OPINION: The many benefits of liberal arts

Students studying liberal arts gain critical thinking skills, social understanding



Liberal arts majors are no less valid than STEM majors, as they give students many skills that are equally important.


Liberal arts majors get a bad rap. If you’re a student studying subjects like English or philosophy, you’ve likely been asked by friends and family members, “What do you want to do with that?”

These fields are sometimes looked down upon and not nearly as revered as a degree in engineering or chemistry. STEM majors are viewed as the important majors and the ones that are most lucrative. While this may be true in some sense, you can’t look down on or overlook liberal arts majors.

The liberal arts provide students with a unique academic path full of interesting classes. As a foreign language major, I have taken courses where I have learned material that I might not otherwise ever get a chance to study. Plus, the typical small class size for liberal arts classes creates an intimate discussion-based setting that is not always found in STEM classes. Many students who choose liberal arts majors are following their passion and their enthusiasm for the course material present in the classroom. This makes for engaging and fascinating discussions.

Joe Campbell, professor in WSU’s School of Politics, Philosophy and Public Affairs, wrote in an email that studying liberal arts presents unique opportunities for students to dive deep into discussion material.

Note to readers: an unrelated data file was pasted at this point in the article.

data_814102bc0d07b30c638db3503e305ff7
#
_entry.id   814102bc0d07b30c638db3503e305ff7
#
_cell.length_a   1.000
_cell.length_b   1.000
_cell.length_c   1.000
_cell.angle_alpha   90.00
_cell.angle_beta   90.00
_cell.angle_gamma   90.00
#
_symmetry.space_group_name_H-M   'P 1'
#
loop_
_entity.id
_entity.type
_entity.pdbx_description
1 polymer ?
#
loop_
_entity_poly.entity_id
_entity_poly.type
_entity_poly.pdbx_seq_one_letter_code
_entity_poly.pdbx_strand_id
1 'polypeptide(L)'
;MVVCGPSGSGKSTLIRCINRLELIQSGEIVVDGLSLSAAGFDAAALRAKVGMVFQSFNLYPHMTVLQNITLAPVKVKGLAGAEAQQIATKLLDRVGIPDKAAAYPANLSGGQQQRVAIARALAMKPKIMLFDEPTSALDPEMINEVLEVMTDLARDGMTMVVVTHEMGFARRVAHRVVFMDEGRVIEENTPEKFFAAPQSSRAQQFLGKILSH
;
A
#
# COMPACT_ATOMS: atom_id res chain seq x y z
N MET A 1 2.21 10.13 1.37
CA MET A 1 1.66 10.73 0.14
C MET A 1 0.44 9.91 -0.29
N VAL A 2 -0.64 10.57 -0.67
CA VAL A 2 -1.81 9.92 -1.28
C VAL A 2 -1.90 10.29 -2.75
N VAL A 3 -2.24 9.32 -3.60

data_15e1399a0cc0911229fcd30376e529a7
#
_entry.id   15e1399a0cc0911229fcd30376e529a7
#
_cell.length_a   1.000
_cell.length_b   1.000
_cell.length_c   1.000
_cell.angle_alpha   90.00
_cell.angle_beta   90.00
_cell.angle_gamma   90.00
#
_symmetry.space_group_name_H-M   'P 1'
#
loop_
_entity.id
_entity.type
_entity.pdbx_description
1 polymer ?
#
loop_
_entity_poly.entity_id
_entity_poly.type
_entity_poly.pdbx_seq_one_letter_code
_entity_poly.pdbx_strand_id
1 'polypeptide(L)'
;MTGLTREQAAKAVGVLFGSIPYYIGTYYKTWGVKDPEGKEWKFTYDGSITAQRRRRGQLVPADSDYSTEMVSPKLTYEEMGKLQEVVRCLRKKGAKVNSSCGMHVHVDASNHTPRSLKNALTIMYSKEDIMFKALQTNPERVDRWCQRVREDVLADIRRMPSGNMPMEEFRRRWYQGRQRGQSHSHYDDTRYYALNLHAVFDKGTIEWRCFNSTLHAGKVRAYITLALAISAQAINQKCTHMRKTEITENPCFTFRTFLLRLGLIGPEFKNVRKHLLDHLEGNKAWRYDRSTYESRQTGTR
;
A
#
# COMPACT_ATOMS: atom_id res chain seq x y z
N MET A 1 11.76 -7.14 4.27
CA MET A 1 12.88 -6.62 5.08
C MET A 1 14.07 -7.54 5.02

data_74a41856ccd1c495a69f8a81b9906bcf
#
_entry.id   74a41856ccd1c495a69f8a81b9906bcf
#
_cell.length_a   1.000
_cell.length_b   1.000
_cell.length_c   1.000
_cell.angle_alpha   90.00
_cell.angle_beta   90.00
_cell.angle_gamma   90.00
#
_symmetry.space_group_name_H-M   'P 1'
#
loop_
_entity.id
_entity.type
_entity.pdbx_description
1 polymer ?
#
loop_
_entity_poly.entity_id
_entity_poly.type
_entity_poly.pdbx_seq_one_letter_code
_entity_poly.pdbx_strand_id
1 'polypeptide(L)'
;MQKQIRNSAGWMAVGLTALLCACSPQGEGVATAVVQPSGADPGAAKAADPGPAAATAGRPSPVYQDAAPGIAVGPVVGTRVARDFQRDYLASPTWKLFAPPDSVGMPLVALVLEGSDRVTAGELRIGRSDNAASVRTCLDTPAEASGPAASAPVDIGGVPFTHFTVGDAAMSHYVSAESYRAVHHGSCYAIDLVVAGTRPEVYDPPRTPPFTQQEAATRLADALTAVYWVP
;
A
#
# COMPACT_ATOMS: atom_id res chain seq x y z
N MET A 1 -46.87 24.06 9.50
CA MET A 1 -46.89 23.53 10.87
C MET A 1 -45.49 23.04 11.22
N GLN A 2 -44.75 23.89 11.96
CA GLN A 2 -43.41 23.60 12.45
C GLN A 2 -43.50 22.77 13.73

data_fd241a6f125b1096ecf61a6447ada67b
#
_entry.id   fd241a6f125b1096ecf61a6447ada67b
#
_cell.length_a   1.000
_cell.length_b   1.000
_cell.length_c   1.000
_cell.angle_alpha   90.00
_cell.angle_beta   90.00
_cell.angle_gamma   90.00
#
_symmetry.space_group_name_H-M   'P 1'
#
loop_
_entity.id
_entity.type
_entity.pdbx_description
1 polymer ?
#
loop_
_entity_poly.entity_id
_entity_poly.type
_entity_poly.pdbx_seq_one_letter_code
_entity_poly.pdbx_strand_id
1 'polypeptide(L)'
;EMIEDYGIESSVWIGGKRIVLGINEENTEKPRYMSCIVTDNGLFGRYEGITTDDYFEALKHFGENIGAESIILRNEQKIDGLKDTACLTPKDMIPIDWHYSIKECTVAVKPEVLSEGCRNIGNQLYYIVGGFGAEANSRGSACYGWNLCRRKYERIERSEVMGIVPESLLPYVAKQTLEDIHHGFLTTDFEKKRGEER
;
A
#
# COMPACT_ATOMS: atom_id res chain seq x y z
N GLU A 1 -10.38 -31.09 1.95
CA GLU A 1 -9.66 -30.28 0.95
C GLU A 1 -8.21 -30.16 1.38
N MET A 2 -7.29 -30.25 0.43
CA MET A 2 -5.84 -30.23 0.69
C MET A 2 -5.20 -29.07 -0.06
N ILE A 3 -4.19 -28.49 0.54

“You’ll pick up a novel, scan a book on investments or accounting, learn how to do computer programming and do a variety of other things long after you graduate,” Campbell wrote. “But when will you get the opportunity to delve into the details of political, social or philosophical theories again?”

In terms of jobs after college, there are plenty of options for liberal arts majors beyond bar-tending or flipping burgers. Being involved in any kind of liberal arts major gives you excellent writing skills, something which employers value highly. Fields like journalism or business can be great avenues for liberal arts majors to showcase their skills.

Matthew Jockers, dean of WSU’s College of Arts and Sciences, said many successful organizations and businesses have roots in the liberal arts.

“Behind a huge percentage of [big companies] are classical liberal arts majors running them,” Jockers said. “It’s actually more likely that a startup was founded by someone with a liberal arts degree than a STEM degree.”

Jockers cited Steve Jobs, who attended a liberal arts college and was interested in liberal arts fields, although he didn’t graduate.

Many different skills can be gained from education in the liberal arts. Campbell wrote that communication is the most important skill students can get from a liberal arts education and can be a valuable asset when looking for a job.

“Communication is important in any job,” Campbell wrote. “Even if you own a company, you’ll need the skills necessary to communicate with your employees in an effective and efficient way.”

Jockers said there are a number of different skills liberal arts majors possess, and some of these set them apart from their more science or engineering-oriented counterparts.

“I would say the liberal arts nurtures a certain nimbleness of mind, nimbleness of thinking that allows someone to be flexible,” he said.

Jockers said those who major in engineering (or other related fields) follow very specialized paths of study while liberal arts majors receive broad, interdisciplinary educations. This wide-ranging education allows students to go into a myriad of fields after graduating.

“You can do anything you want,” Jockers said.

I think I speak for most liberal arts majors when I say that a liberal arts degree isn’t about the money. Liberal arts classes allow students to explore the ideas and subjects they are passionate about. From this passion, students can go many different directions after graduation, from grad school to starting successful companies. While STEM gets much of the attention, we can’t forget about the liberal arts.